The foremost requirement is a systematic census of published and unpublished texts to determine what was written from 1550-1750. These chronological
boundaries, it should be stated at once, are themselves subject to revision as the appropriate temporal framework. As noted, each Sanskrit discipline has a
history of change specific to it, and while large overall trends may be noticed, no one periodization will easily accommodate all the knowledge systems
under analysis. A starting point of 1550 is chosen in recognition of the activities, in north India, of the logician Raghunatha Siromani (Navadvip),the leading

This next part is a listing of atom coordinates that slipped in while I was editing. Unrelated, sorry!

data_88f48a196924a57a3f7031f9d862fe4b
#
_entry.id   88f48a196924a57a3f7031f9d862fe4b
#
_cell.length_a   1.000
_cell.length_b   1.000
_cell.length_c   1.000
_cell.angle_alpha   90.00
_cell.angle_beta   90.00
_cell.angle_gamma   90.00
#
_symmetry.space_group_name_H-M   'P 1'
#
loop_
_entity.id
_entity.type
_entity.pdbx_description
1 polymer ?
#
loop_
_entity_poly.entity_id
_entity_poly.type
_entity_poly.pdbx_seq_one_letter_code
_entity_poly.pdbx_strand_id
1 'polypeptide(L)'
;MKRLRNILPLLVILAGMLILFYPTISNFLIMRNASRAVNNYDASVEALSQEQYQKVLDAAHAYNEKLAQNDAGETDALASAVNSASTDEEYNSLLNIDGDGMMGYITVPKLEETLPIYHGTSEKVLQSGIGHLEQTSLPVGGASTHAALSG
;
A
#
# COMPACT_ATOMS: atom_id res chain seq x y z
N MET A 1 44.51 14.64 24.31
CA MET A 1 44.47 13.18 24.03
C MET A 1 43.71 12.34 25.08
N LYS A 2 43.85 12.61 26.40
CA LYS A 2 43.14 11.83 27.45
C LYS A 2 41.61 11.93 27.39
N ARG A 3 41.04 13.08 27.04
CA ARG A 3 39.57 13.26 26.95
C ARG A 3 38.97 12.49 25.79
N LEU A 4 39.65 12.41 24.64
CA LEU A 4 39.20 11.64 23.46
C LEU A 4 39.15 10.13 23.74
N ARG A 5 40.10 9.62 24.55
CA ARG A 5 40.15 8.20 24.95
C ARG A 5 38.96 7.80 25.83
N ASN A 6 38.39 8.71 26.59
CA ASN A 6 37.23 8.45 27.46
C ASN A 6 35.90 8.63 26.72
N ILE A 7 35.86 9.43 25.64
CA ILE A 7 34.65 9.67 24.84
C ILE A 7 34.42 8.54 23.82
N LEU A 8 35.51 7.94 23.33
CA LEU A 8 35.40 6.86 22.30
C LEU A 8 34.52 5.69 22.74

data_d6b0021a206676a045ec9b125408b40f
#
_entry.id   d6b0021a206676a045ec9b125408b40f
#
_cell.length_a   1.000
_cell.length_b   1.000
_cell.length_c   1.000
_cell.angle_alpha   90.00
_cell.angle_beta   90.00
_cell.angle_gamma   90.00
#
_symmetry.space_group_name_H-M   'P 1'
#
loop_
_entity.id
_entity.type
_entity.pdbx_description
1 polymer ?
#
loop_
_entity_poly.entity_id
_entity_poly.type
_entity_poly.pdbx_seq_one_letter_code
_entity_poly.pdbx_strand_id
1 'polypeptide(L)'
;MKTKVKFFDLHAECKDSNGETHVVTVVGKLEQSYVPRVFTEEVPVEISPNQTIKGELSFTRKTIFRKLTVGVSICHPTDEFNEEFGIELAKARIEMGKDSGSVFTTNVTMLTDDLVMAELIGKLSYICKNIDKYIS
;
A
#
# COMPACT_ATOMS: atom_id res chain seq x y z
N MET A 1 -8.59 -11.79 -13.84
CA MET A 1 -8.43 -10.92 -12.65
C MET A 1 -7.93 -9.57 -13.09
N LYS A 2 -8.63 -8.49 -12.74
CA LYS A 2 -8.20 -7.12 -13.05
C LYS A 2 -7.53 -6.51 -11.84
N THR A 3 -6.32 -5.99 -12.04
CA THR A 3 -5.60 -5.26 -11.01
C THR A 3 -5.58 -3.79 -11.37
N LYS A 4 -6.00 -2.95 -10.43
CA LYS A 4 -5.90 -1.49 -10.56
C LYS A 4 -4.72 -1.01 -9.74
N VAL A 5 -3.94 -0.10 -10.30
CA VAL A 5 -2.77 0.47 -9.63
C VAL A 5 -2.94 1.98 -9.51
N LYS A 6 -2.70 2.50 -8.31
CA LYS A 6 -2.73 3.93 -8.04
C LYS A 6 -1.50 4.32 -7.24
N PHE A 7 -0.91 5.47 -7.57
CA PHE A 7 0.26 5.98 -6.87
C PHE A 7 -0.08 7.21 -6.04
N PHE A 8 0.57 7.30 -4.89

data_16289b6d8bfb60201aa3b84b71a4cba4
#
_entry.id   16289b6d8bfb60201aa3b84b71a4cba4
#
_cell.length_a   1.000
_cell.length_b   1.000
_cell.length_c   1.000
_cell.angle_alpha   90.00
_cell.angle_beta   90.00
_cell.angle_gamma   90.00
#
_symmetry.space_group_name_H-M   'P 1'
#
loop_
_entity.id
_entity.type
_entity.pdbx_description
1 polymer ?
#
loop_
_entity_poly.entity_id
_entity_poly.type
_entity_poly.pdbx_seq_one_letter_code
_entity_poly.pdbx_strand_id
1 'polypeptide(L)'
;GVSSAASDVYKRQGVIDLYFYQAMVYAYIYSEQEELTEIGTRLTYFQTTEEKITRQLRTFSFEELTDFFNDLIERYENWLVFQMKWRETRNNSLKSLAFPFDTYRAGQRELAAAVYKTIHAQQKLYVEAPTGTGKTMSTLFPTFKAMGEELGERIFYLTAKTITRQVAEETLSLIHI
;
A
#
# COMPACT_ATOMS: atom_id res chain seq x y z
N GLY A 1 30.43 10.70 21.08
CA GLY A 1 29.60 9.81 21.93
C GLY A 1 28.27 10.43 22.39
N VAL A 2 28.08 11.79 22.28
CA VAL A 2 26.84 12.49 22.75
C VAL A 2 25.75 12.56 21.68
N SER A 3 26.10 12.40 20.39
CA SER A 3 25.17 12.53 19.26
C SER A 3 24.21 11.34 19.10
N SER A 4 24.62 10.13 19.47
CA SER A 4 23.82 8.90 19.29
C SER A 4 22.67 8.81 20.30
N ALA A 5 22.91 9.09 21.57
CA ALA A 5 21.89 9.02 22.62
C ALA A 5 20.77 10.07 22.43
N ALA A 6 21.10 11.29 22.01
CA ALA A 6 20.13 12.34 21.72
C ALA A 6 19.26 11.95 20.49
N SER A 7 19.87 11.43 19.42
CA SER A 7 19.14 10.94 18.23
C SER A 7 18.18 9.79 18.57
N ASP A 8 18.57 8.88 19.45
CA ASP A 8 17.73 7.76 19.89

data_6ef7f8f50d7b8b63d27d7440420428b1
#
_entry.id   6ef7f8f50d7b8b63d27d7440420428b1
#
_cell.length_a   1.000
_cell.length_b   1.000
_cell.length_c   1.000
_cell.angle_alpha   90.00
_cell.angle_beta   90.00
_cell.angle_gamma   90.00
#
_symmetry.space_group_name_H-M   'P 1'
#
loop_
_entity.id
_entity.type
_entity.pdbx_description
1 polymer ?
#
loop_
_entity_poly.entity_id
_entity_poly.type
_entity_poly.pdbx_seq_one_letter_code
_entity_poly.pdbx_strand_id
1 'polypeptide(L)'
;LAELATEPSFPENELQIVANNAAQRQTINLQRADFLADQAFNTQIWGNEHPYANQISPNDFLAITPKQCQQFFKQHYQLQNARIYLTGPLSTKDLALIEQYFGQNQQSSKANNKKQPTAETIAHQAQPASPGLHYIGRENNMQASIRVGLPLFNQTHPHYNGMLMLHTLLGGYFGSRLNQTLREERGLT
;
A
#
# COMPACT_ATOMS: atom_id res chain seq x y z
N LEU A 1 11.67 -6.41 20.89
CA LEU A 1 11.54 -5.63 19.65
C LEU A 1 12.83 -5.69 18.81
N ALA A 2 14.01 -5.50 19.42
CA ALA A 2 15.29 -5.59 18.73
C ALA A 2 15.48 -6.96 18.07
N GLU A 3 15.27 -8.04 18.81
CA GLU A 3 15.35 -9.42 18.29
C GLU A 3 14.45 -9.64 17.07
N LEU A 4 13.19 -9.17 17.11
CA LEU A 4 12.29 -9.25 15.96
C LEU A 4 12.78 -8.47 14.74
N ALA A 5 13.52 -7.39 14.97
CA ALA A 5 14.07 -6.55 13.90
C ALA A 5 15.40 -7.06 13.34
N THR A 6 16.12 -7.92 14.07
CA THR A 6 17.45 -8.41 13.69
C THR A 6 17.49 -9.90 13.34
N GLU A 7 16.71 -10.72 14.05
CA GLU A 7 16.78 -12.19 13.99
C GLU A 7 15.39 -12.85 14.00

new (navya ) scholar in the eyes of many seventeenth- and eighteenth-century intellectuals; and, in south India, of Appayya Diksita (Madurai), who
profoundly influenced later scholarship in a variety of disciplines. An endpoint in 1750 is suggested by the approximate death-date of Nagesa Bhatta
(Avadh),the last scholar to produce major new works on grammar, poetics, and law.
The URL of this page is: http://dsal.uchicago.edu//var/www/dsalsrv03/html/sanskrit/manuscripts/index.html